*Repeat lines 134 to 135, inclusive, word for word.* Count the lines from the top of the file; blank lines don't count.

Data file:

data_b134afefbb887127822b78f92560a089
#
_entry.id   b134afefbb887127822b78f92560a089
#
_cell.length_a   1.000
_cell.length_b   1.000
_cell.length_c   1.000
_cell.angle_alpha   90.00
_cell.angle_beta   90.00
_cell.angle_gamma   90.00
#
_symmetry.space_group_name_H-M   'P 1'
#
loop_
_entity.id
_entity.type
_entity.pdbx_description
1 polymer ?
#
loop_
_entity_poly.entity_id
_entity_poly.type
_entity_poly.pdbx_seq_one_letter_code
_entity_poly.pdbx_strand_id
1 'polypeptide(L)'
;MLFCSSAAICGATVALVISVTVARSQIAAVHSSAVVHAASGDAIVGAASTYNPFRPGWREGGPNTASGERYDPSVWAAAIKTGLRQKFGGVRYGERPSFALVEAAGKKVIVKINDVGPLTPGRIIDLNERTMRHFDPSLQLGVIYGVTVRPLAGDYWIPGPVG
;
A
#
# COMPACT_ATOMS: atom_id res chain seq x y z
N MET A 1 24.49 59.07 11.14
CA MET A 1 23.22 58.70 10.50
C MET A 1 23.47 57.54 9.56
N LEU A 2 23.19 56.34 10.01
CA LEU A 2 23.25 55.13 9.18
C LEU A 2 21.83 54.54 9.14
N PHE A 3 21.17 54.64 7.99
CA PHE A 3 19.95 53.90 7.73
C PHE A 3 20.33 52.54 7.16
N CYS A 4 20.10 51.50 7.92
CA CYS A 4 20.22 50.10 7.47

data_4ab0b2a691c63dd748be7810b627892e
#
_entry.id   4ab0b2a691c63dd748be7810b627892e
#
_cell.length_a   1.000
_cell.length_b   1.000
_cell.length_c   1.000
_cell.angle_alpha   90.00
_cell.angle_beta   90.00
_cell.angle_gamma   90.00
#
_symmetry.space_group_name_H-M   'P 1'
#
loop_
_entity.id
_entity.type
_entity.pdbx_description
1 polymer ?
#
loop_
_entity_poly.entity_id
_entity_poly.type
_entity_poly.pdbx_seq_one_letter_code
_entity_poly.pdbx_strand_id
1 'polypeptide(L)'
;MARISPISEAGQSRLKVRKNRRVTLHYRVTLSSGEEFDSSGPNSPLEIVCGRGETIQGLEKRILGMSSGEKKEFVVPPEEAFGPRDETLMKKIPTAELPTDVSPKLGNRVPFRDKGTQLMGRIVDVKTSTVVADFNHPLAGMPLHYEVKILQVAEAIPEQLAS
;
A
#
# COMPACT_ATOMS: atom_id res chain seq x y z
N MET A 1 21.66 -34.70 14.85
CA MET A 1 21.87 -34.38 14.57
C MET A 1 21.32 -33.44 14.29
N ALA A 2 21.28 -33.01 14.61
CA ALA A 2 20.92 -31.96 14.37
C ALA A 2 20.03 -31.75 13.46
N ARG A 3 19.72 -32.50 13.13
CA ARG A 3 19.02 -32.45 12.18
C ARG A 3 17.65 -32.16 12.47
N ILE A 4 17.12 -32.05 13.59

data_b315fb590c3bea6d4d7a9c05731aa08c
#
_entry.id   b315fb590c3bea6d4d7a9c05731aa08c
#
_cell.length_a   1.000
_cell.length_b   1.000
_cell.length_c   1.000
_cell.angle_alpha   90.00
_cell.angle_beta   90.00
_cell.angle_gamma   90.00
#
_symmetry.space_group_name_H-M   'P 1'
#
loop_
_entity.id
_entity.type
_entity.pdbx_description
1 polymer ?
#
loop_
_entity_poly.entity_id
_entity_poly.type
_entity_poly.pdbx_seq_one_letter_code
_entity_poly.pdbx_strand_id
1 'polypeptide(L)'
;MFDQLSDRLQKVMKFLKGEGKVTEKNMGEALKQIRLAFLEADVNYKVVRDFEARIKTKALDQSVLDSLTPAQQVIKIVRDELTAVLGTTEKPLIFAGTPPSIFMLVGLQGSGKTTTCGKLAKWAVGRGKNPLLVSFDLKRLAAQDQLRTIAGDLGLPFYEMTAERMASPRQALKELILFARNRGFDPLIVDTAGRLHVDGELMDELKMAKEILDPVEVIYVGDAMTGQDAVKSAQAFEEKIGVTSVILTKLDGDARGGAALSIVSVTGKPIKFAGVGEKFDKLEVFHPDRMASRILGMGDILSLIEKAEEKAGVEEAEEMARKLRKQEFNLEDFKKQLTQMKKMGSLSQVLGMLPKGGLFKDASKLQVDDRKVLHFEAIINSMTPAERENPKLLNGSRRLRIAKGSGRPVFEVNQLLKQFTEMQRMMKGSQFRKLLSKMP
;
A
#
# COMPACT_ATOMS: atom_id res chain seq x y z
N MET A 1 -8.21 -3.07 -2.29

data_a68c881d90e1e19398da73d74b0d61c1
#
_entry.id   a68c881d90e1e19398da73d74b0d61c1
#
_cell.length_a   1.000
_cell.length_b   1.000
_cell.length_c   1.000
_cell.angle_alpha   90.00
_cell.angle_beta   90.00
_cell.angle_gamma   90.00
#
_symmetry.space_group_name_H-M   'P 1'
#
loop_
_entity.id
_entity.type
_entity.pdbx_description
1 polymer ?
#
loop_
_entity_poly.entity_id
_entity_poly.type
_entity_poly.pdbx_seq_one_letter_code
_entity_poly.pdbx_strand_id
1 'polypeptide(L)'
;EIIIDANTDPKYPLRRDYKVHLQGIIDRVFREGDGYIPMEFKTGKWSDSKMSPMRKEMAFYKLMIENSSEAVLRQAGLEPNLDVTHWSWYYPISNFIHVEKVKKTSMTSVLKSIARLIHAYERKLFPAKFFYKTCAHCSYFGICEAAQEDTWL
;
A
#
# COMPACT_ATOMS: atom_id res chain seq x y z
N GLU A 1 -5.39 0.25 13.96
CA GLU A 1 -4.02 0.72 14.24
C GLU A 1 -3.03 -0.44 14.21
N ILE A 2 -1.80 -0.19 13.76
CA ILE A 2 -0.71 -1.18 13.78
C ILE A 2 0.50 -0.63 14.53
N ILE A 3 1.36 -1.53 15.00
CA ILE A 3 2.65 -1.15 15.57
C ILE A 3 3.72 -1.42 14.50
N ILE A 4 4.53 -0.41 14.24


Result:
_entity_poly.type
_entity_poly.pdbx_seq_one_letter_code